I also forgot to mention in my first post that I am cycling the jars into different climate zones in my house. I have a summer station (inside an 88 degree box in the kitchen); a spring station (on the counter near the stove, appx. 74 degrees); a fall station (on the counter near the back door, appx. 65 degrees); and a winter station (in the basement, appx. 60 degrees). Right now the jars are in summer to help soak some juice into the wood. Then we'll go through a full "year" of aging in the few weeks before the sampler.

    Finally, I am including some images to help you compare how much deeper the color has gotten on the rye in 7 weeks. I much prefer the new amber hue (the two jars with identical contents) to the old straw-colored grain water (the original Beam rye on the far left of the other picture).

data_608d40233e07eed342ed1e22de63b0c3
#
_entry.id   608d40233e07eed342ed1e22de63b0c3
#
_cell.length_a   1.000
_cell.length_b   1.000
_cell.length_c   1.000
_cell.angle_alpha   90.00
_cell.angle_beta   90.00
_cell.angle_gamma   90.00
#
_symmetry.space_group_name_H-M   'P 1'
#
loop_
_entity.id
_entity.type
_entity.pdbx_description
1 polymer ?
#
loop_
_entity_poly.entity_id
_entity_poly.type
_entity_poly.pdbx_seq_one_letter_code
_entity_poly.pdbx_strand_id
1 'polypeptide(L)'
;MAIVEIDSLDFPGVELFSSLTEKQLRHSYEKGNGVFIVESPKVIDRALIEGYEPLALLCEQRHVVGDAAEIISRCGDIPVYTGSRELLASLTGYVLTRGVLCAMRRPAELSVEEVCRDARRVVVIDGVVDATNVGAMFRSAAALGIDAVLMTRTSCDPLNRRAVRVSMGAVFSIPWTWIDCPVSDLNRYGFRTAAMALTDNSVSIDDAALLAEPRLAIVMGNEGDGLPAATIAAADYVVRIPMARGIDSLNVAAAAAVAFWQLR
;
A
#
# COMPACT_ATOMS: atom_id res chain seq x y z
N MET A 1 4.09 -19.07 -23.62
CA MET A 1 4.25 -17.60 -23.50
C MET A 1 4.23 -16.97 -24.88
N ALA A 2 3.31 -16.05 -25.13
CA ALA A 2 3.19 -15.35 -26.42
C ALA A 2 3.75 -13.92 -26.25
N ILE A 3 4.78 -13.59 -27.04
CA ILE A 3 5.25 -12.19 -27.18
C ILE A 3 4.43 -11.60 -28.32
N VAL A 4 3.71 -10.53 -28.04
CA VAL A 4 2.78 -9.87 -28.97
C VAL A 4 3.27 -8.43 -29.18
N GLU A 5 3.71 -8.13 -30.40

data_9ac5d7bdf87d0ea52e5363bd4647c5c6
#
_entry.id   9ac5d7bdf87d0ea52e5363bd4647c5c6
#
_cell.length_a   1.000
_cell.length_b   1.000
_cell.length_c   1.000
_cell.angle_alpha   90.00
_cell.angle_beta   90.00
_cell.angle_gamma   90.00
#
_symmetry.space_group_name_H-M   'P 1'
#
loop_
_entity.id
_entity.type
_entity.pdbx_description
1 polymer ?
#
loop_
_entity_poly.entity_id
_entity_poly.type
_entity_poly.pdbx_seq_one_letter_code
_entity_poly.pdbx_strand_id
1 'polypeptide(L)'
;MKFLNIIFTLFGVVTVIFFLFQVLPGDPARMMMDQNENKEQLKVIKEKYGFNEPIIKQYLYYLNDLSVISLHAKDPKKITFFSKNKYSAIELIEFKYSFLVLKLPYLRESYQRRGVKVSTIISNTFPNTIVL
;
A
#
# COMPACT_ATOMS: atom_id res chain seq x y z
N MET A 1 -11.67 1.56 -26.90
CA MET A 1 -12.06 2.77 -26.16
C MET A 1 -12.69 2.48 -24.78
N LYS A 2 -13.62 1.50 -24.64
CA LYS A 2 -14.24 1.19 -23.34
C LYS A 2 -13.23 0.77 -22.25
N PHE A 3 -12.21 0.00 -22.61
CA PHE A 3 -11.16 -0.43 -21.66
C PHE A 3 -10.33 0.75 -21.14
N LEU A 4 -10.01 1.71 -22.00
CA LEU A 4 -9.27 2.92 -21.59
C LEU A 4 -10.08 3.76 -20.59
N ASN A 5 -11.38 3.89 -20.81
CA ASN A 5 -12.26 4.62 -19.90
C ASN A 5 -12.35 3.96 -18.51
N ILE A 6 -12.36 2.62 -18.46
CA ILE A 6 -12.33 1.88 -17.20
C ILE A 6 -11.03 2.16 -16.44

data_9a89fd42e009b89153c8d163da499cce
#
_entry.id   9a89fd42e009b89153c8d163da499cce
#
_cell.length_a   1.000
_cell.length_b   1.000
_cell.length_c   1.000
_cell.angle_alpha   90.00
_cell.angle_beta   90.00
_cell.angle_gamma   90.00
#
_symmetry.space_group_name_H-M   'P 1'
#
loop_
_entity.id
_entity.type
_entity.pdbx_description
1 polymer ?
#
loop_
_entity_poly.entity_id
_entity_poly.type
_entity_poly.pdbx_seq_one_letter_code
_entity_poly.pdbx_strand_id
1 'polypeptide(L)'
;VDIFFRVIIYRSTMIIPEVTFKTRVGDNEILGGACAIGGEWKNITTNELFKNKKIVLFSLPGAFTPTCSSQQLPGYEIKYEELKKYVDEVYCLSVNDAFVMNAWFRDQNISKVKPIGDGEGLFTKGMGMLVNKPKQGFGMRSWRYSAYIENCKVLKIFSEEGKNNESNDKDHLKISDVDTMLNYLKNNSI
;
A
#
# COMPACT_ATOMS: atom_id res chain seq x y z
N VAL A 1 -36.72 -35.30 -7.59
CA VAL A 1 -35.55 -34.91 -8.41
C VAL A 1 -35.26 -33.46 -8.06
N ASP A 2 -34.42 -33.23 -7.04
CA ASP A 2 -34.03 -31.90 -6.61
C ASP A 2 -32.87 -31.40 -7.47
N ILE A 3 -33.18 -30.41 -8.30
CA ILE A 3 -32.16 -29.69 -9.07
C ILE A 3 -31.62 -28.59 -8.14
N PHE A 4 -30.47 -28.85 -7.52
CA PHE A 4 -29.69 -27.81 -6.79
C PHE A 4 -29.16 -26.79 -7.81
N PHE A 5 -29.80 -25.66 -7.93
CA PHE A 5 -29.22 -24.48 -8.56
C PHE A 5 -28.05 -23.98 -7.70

Attached Images Attached Images
    Jeremy
    www.awksome.com

    “We are what we pretend to be, so we must be careful what we pretend to be.”
    --Kurt Vonnegut


  2. #12
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    Re: My Beam Rye Experiment

    A quick update: the new toasty wood has sucked up a lot of whiskey!

    I shifted the aging tanks into the wine fridge for a little autumn rest. I'm hoping to reclaim some of the juice by dropping the temperature, thus squeezing some of the whiskey out of the wood.
    Jeremy
    www.awksome.com

    “We are what we pretend to be, so we must be careful what we pretend to be.”
    --Kurt Vonnegut


  3. #13
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    Re: My Beam Rye Experiment

    No real updates at this point, but I wanted to share that I have named this rye experiment: Dingo Rye. The whiskey is named after my dog Kori, part dingo part lab. My next experiment will involve Ancient Age 80 proof, tentatively named after my other dog, Miles, a border collie mix.